To counter a punishing society like Hyakkaou Private Academy, the audience gets to see the actions of the main character, Yumeko Jyabami, voiced by Saori Hayami (Ruby in the Japanese dub of RWBY, Meltlilith in Fate/Grand Order & Fate/ Extraa CC), as well as how she interacts with her odd and strange environment. Jyabami exists as a parody to the nadeshiko stereotype, the Japanese “perfect woman”, as well as a contrast to the caricatured student council, who all range from extremely proud to moneygrubbing and greedy. She herself views the gamblers in the school that she faces off against each episode as weak, not because they are bad at the sport, but because they lack the drive, the willingness to take risks as big as hers. Of course, they’re also not smart enough to cover up their cheating methods against her. She’s not only a parody on the Japanese nadeshiko, but to the male shonen hero, being the hot, yandere ohime-sama she is. “I hate, be it a game you can only win or a game you can only lose. Such can’t be happening in a gamble. It was all thanks to you that I could have had such an exciting game. Thank you so much. <3” (Chapter 1, pages 80-81)
Another point that makes Jyabami interesting is how she counters off Ryota Suzui, the actual protagonist. Suzui is a generic, weak male protagonist, so he’s not the most interesting character, but because the spotlight isn’t put on him most of the time, he becomes a Nick Carroway type of bystander protagonist, being the audience insert to look at these cute girls doing insane, evil and fun acts. He gets to see the morals of the society at large, how Jyabami’s viewpoints counter that, and how his own viewpoints bounce off the two, making for an interesting story. In this way, he’s more bearable than the standard kiritp. To add on top of that, he has the cathartic appeal of being a “pet” himself, being stuck in a horrible situation, with no one to help him out, giving him empathy from the audience.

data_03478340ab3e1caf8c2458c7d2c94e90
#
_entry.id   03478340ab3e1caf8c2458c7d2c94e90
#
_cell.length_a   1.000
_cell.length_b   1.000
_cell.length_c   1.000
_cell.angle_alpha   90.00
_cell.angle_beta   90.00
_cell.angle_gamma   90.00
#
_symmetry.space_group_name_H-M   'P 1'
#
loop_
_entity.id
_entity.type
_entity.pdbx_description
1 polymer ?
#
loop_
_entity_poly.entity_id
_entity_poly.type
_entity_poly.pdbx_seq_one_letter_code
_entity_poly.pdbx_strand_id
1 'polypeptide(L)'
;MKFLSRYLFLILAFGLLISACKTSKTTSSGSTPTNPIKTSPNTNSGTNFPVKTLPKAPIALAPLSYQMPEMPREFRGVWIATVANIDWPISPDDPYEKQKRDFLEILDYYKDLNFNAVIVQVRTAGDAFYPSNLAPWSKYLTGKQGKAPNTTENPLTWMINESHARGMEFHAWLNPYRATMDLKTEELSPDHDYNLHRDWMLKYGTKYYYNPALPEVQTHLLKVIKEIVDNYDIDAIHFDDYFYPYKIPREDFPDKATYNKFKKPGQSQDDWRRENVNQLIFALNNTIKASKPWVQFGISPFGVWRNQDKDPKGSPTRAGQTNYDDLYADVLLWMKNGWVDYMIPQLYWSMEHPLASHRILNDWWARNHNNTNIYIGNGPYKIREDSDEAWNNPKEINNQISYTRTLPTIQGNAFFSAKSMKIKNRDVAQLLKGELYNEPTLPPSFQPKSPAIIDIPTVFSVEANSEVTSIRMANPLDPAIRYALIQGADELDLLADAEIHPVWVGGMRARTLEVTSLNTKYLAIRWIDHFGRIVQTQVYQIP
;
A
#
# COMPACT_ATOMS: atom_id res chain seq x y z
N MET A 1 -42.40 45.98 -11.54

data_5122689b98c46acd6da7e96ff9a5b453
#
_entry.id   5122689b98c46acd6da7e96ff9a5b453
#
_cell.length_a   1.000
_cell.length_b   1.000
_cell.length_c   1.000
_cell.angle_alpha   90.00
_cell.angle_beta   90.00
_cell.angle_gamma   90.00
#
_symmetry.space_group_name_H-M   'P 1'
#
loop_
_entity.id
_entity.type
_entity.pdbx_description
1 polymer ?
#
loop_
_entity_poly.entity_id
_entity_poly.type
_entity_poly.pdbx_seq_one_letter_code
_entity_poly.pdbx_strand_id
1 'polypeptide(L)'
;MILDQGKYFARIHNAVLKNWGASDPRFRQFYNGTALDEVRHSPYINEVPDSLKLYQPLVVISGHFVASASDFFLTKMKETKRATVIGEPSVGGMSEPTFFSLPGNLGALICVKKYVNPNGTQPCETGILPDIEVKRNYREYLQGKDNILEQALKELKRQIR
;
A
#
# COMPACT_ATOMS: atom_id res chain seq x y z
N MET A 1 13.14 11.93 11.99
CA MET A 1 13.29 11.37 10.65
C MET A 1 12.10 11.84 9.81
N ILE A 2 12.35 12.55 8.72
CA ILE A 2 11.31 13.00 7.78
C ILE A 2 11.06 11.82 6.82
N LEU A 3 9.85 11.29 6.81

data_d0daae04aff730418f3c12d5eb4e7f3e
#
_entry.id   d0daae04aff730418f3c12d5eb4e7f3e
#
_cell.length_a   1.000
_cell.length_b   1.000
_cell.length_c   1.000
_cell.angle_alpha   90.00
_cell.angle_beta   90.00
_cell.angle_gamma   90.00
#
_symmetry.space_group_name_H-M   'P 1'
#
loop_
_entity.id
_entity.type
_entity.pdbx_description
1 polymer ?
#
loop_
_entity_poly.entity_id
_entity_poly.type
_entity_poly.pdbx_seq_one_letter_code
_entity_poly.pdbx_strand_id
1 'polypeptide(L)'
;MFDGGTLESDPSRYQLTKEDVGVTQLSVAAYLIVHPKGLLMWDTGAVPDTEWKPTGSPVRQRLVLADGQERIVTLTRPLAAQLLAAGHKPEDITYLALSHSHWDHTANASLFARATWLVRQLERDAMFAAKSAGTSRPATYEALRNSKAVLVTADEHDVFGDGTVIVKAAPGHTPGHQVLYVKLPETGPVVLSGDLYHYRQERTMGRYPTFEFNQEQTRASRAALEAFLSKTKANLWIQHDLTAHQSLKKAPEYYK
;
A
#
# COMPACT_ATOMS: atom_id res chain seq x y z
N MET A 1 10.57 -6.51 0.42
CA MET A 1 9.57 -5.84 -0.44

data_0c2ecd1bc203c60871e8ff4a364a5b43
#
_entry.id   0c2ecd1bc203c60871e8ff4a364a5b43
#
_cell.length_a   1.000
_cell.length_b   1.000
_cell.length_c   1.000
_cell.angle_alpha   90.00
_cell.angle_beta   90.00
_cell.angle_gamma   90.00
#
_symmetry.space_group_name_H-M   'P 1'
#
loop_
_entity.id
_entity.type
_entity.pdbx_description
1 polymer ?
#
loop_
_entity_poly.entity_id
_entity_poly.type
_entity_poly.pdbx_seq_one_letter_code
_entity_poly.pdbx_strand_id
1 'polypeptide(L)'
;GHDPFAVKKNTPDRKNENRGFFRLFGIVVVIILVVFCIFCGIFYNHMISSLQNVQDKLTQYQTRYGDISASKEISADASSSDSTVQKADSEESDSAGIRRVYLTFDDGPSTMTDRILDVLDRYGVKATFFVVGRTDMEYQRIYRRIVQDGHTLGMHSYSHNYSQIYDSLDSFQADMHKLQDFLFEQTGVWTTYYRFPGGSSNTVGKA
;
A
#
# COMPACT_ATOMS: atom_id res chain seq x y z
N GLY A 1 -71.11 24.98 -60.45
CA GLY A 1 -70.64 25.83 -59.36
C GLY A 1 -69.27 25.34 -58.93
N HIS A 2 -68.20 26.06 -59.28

This up-and-coming anime has everything a good seasonal anime needs: hot girls, a good cast list, a catchy opening, great visuals, hot girls, a generic audience insert protagonist, an interesting world, an interesting main character, hot girls and an interesting premise, being high-octane gambling. Also, it has cute girls. Hopefully, the audience won’t take after Yumeko Jyabami, but as she said: